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FutureNow Article
Friday, Mar. 28, 2008

3 Steps to Recession-Proof Your Online Marketing

By Bryan Eisenberg
March 28th, 2008

Everyone’s using the “r” word. Just a month or two ago, online marketers were whispering the word for fear of contagion. Now it’s spoken out in the open. We all seem to sense that we’re in a recession or that one’s stalking us and tapping on our shoulder.

Some sites are experiencing slight sales declines; others are prepping for the recession by trimming marketing budgets and tightening their belts in other areas. Online marketers are being asked to do more with less. It seems it’s going to get worse.

It’s interesting to watch how different companies respond to tough times. Traditionally during a recession, most will cut their marketing spend and ask the sales staff to squeeze more from what marketing delivers. In the online world, most decrease ad budgets, but the first cuts are aimed at any sort of marketing optimization (like analytics or testing). This bunker-type approach often leads to stagnation. Optimization is the last line item you can afford to cut.

Others will pour more money into traffic acquisition and flashy advertising or gimmicks. This kitchen-sink approach is highly inefficient and risky.

Effective Optimization Is a Scientific Process

I prefer a more scientific approach.

The “r” word doesn’t mean failure or certain doom. While we don’t control the factors that cause a recession, we can optimize the factors we do have control over and do our best to build and continually improve a recession-proof Web site.

A site that converts better will decrease cost per acquisition and, in turn, will increase ad spend efficiency. A site being continually improved for conversion can withstand the storms of finicky economic times. Optimizing your site should be a scientific process that gives customer insight and is accountable, efficient, and measurable.

In the midst of the dot-com boom, we took on our very first conversion optimization client and helped the company build an internal process to continually optimize its conversion rate. Everyone else was talking about eyeballs and, to their detriment, got spanked by the mother of bursting bubbles. Site after site went into the trash heap, while our client’s continued to grow and thrive through the worst of it. During that time, the client enjoyed an aggregated 400 percent increase in conversion. Its advertising spend was potent, each dollar spent on advertising was worth four times more in top-line sales. Its competitors could spend the same and a lot more on advertising and couldn’t get similar traction. Some went under.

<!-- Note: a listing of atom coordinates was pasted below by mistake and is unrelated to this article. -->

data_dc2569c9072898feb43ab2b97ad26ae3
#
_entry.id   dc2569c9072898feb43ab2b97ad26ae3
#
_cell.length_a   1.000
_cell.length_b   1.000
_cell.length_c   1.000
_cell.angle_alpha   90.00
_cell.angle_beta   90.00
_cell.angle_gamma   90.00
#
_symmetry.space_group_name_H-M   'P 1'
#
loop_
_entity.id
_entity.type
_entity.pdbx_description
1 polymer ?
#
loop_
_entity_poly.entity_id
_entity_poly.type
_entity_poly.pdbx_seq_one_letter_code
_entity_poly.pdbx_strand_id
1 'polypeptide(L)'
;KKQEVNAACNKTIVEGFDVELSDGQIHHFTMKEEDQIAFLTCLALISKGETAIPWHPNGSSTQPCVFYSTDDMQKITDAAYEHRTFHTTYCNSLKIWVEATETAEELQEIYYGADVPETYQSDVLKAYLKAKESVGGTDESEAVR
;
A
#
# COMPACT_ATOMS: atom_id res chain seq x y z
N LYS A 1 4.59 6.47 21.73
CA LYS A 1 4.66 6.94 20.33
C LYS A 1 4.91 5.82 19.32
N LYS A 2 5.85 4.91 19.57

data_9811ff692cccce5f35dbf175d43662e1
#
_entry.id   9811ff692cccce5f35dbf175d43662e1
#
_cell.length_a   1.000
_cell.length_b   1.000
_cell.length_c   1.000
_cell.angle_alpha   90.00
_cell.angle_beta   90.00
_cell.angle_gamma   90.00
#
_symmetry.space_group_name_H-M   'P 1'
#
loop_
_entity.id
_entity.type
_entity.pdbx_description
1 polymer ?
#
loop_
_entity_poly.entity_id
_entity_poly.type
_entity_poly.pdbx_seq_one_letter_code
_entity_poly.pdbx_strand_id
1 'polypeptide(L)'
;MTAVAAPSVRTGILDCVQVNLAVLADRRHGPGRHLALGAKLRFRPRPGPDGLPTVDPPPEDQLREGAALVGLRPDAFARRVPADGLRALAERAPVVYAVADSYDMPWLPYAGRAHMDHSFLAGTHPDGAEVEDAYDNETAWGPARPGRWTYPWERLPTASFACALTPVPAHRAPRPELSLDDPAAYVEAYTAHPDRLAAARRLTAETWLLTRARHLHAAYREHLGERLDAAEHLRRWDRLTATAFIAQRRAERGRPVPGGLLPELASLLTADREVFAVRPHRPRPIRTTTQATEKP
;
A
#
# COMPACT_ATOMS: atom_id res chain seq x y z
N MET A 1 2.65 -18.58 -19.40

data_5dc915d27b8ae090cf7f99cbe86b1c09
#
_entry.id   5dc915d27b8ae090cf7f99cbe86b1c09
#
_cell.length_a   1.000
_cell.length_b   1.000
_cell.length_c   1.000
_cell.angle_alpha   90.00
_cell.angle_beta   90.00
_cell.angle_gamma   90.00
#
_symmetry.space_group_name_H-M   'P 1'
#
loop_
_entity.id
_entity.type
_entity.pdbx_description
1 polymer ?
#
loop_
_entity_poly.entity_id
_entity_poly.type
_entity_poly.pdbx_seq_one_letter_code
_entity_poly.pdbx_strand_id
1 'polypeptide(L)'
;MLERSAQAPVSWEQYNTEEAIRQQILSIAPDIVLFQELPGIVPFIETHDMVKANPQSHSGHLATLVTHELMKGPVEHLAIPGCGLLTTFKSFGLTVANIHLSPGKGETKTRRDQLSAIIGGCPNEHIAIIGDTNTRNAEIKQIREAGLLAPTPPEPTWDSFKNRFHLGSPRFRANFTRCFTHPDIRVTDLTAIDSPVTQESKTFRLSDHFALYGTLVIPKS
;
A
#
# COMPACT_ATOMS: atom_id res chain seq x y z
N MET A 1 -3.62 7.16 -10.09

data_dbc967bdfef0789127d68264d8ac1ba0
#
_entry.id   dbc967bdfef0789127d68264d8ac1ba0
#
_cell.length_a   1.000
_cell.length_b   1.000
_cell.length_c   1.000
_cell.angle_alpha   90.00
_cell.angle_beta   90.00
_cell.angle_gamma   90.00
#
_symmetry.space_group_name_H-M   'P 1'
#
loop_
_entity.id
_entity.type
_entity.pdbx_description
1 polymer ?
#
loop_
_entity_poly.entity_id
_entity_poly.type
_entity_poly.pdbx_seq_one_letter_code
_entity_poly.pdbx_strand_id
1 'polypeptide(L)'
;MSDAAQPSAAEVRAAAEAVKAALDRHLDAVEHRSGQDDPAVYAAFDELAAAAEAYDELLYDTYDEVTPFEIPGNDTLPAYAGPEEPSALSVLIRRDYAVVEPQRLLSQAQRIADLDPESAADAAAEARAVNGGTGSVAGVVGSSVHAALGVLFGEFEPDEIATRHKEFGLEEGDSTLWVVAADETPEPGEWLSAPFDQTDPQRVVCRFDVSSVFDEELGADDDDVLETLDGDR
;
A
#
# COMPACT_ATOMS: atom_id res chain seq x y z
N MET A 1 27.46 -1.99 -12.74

Building a recession-proof online marketing campaign is common sense, but you must work on it. It’s well worth it. It’s not about getting the occasional gain from a test or analytics but about having a continual process for doing so.

The Cost of Not Improving Your Conversion Rate

Let’s suppose your site draws 100,000 unique visitors per month and you have an average conversion rate of 2.5 percent. If you average sale is $50, then you gross about $125,000 a month. Let’s also say that after some optimization work and a couple tests, you increase your overall conversion rate by just 10 percent (a very achievable goal), and your conversion rate is now 2.75 percent. Your monthly gross is now $137,500. The annualized revenue realized by the move of the needle is $150,000. With a minor conversion increase, you’ve earned a baker’s dozen: 13 months of revenue in 12 months’ time.

If you continue to optimize better every month throughout the year, that 13th doughnut gets bigger and bigger. Assuming traffic costs remain static, ad spend becomes stronger and your cost of acquisition goes down. Even in the likely scenario that your traffic costs inch up, you’re riding the curve instead of falling below it.If you don’t become recession-proof, your competitors will. There are simply no more excuses. A decade ago, putting together the resources for optimization was a challenge. Today, analytics and optimization software are much more easily available and affordable when you look at them in this light. Google even offers them both for free.

Steps to Recession-Proof Online Marketing

Here are three steps you can take to make your online marketing recession proof:

1. Turn your analytics into customer insight. It’s not enough to get reports. Each click is an action taken by a real person. Learn why your customers do what they do on your site.

2. Turn your insight into action. If customers leave your site or landing pages, theorize as to why, then test variations to confirm or refute your insight based on step one.

3. Rinse and repeat.

Don’t become a victim of a recession; instead use it as an opportunity to take control of the things you can and jack up your conversion rate. The dot-com bust would have been a blip had many focused more on the fundamentals of increasing conversion online.I don’t know about you, but I don’t want to live through another bust. So I leave you with the wise words of Blackie Sherrod: “The reason history must repeat itself is because we pay so little attention to it the first time.”

What are your plans to recession proof yourself? Let us know if you need help.